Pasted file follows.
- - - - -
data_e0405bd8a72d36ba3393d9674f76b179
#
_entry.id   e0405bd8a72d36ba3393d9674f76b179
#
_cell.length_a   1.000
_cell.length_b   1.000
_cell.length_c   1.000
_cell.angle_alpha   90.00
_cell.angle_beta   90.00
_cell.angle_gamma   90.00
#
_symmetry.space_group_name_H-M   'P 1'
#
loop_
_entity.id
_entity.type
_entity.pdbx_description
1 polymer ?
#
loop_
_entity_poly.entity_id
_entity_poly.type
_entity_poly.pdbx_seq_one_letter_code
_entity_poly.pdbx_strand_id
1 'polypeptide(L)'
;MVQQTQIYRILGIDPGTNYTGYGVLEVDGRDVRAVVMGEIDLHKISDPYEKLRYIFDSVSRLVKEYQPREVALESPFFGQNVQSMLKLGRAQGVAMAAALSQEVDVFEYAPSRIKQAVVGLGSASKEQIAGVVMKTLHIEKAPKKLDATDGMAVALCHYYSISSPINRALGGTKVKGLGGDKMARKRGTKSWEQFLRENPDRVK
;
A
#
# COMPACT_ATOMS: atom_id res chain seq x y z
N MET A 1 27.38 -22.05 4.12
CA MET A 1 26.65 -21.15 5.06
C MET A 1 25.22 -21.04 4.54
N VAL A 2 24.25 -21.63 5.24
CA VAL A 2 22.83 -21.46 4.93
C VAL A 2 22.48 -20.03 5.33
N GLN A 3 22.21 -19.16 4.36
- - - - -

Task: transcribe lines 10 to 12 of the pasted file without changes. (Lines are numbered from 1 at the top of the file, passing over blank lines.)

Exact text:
_cell.angle_gamma   90.00
#
_symmetry.space_group_name_H-M   'P 1'